Damien Vernet was part of the first few cohorts of CEMS graduates. This early experience of international exposure and immersion – uncommon in management education at the time – helped to lay the foundations of a career at the highest echelons of global business.
Ask Damien Vernet what the secret to his long and distinguished career is and he’ll tell you in one word: curiosity.
President of Fashion Group Asia with LVMH, the French conglomerate that owns prestigious brands such as Louis Vuitton and Tiffany, Vernet has lived and worked all over the world, leading multinational teams and operations for the likes of Parfums Dior, Louis Vuitton, Celine or Givenchy, in locations as diverse as Singapore, Miami and Dubai.
He puts his success down to maintaining a certain inquisitiveness about the world; that, and an openness to learning that has accompanied him throughout his life.
“From a young age, I understood that you can never have all the answers. And that in our world which is constantly changing, nothing is ever predictable. You have to be open to learning, and to learning from as many different sources as possible.”
It is this understanding that brought him to participate in exchange programmes in the early 1990s as student at HEC Paris; an understanding that was further consolidated during two exchange semesters – one at Columbia Business School and the other, through CEMS, at the Università Bocconi in Milan in 1993.
CEMS was in its infancy at the time.
“Mine was one of the first cohorts to go through the CEMS programme and everything still felt hugely pioneering. For those of us studying business administration and management, the idea of doing an exchange programme or an international internship was relatively novel. Till then it had not systematically been part of the conventional management education DNA. I was very drawn to the idea of challenging myself to do something new and completely different.”
Bocconi in particular represented an exciting opportunity, says Vernet; a challenge to explore management through a new lens, while simultaneously navigating the vagaries of a different culture and language. Though HEC and his own background had given him something of a head start, he adds.
“HEC has always been a very international school, and I’d already spent some time in Italy and in Milan, where I had lived a few years as a kid - so I already spoke Italian.”
Even so, the experience of setting up independently as a 20 year old in a foreign city, without the resources of the internet or mobile technology to keep him connected to home was a life lesson. And one, he says, that has endured a lifetime.
“The CEMS experience gave me a kind of emancipation I think. When you land somewhere new in your early 20s and you have to figure it all out for yourself – your studies, your campus life, all the practicalities of living and thriving in a foreign city – it teaches you to be autonomous at a really critical stage in your life. You’re bitten by the travel bug. And you start to really develop tools and resilience, as well as that curiosity that never really leaves you.”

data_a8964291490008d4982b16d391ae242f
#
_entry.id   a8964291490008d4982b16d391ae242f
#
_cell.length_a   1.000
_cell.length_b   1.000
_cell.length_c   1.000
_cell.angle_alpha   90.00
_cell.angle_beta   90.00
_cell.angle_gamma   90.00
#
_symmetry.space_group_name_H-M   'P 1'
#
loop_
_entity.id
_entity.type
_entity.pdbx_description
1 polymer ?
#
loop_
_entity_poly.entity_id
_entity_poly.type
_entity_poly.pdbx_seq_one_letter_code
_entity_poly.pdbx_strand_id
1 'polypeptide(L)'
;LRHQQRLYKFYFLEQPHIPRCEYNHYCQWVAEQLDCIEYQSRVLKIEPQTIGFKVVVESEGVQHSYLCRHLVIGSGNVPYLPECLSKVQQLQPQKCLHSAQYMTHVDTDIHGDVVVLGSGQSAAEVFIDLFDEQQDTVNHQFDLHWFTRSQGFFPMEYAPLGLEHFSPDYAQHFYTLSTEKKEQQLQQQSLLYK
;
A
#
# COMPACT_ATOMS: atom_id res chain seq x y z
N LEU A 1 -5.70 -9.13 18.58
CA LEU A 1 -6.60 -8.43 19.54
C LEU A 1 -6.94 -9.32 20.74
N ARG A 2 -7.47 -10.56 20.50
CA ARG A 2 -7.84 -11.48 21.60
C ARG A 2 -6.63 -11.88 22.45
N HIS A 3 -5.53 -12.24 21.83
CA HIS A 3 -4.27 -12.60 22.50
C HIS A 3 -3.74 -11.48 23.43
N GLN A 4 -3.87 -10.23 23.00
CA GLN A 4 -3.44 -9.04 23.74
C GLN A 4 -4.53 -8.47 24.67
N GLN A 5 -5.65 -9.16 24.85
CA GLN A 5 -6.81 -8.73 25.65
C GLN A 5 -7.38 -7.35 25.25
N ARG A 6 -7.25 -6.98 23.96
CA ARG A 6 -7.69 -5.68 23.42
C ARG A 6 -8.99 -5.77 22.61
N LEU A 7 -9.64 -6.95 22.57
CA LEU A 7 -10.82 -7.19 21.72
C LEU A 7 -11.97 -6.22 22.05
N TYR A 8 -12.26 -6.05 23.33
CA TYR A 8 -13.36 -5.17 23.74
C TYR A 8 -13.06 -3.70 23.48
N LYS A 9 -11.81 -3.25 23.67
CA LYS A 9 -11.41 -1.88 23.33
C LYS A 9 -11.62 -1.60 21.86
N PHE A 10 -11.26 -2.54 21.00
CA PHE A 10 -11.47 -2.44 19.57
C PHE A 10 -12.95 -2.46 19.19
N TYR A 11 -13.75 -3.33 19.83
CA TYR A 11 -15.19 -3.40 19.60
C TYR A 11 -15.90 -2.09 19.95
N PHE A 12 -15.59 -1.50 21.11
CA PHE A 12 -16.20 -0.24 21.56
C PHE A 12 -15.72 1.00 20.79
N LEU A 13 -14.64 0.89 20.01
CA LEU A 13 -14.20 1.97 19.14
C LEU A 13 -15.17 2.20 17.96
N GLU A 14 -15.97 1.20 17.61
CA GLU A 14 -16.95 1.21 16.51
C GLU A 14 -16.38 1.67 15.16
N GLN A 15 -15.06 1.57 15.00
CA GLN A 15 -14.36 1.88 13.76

Vernet is clear that CEMS changed him. The experience prepared him for a lifestyle that he describes as “normal and a must” in international business.
“I am French but I have spent most of my life outside of France, following the trajectory that my career has taken me – to different markets, different cultures and geographies. CEMS prepared me for that, physically, socially and psychologically.”
And his connection with the CEMS community and network has accompanied him throughout his career.
“It’s like a calling card I think. When you meet someone or you know that someone has been through CEMS, it’s an immediate affirmation – a testimony to their qualities, their values and their curiosity. You know that you will have something in common, something shared, and common ground.”
Vernet is, by his own admission, “sometimes remiss” in terms of maintaining regular contact with his old network. However he has consistently made time to mentor CEMS students – particularly in Hong Kong where he currently lives with his wife and children.
Despite the current restrictions imposed by the Covid-19 pandemic, contemporary cohorts are fortunate to be pursuing their education at a time where the world is more fluid, more open and increasingly more accessible than it was 30 years ago.
“I think that students and graduates today are lucky that exchanges and international exposure are so much more the norm in education and working life. There are exciting opportunities out there even now and increasingly as we emerge beyond this pandemic to explore the world and broaden your understanding – to discover and immerse yourself in different countries and cultures."
It is critically important, he stresses, to take the fullest advantage of every opportunity that presents itself to continue to learn; to experience the new, the different and the challenging. And to stay curious.
“The education I have chosen, the CEMS programme, the continuous learning have enriched my life and given me so much of value and of benefit to experience. I’ve been very fortunate to have received encouragement from my family, from my peers and from my professors over the years. And I’ve been lucky to have made great choices for my life – choices always driven by curiosity.”